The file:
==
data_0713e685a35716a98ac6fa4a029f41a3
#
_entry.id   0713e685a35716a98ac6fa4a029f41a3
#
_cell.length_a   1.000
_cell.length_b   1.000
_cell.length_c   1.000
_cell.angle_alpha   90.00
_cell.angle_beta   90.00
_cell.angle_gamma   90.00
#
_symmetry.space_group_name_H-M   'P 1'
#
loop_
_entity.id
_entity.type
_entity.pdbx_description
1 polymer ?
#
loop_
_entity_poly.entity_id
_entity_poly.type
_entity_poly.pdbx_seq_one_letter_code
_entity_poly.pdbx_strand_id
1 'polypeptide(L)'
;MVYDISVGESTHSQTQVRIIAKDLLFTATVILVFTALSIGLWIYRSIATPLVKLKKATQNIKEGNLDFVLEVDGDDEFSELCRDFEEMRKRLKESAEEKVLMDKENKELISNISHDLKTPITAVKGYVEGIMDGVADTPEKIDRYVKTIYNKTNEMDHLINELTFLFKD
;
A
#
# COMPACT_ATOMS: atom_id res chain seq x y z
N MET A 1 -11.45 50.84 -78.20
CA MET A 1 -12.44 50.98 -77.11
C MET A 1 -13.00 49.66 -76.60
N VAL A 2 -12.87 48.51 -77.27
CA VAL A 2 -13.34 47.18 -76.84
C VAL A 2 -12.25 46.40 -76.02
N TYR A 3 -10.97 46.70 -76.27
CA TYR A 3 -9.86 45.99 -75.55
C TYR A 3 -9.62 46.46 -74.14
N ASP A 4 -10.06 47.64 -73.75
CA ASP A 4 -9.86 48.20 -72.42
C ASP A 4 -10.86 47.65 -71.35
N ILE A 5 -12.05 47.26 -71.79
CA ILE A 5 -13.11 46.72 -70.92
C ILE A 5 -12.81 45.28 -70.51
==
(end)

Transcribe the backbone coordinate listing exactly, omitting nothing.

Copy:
data_0713e685a35716a98ac6fa4a029f41a3
#
_entry.id   0713e685a35716a98ac6fa4a029f41a3
#
_cell.length_a   1.000
_cell.length_b   1.000
_cell.length_c   1.000
_cell.angle_alpha   90.00
_cell.angle_beta   90.00
_cell.angle_gamma   90.00
#
_symmetry.space_group_name_H-M   'P 1'
#
loop_
_entity.id
_entity.type
_entity.pdbx_description
1 polymer ?
#
loop_
_entity_poly.entity_id
_entity_poly.type
_entity_poly.pdbx_seq_one_letter_code
_entity_poly.pdbx_strand_id
1 'polypeptide(L)'
;MVYDISVGESTHSQTQVRIIAKDLLFTATVILVFTALSIGLWIYRSIATPLVKLKKATQNIKEGNLDFVLEVDGDDEFSELCRDFEEMRKRLKESAEEKVLMDKENKELISNISHDLKTPITAVKGYVEGIMDGVADTPEKIDRYVKTIYNKTNEMDHLINELTFLFKD
;
A
#
# COMPACT_ATOMS: atom_id res chain seq x y z
N MET A 1 -11.45 50.84 -78.20
CA MET A 1 -12.44 50.98 -77.11
C MET A 1 -13.00 49.66 -76.60
N VAL A 2 -12.87 48.51 -77.27
CA VAL A 2 -13.34 47.18 -76.84
C VAL A 2 -12.25 46.40 -76.02
N TYR A 3 -10.97 46.70 -76.27
CA TYR A 3 -9.86 45.99 -75.55
C TYR A 3 -9.62 46.46 -74.14
N ASP A 4 -10.06 47.64 -73.75
CA ASP A 4 -9.86 48.20 -72.42
C ASP A 4 -10.86 47.65 -71.35
N ILE A 5 -12.05 47.26 -71.79
CA ILE A 5 -13.11 46.72 -70.92
C ILE A 5 -12.81 45.28 -70.51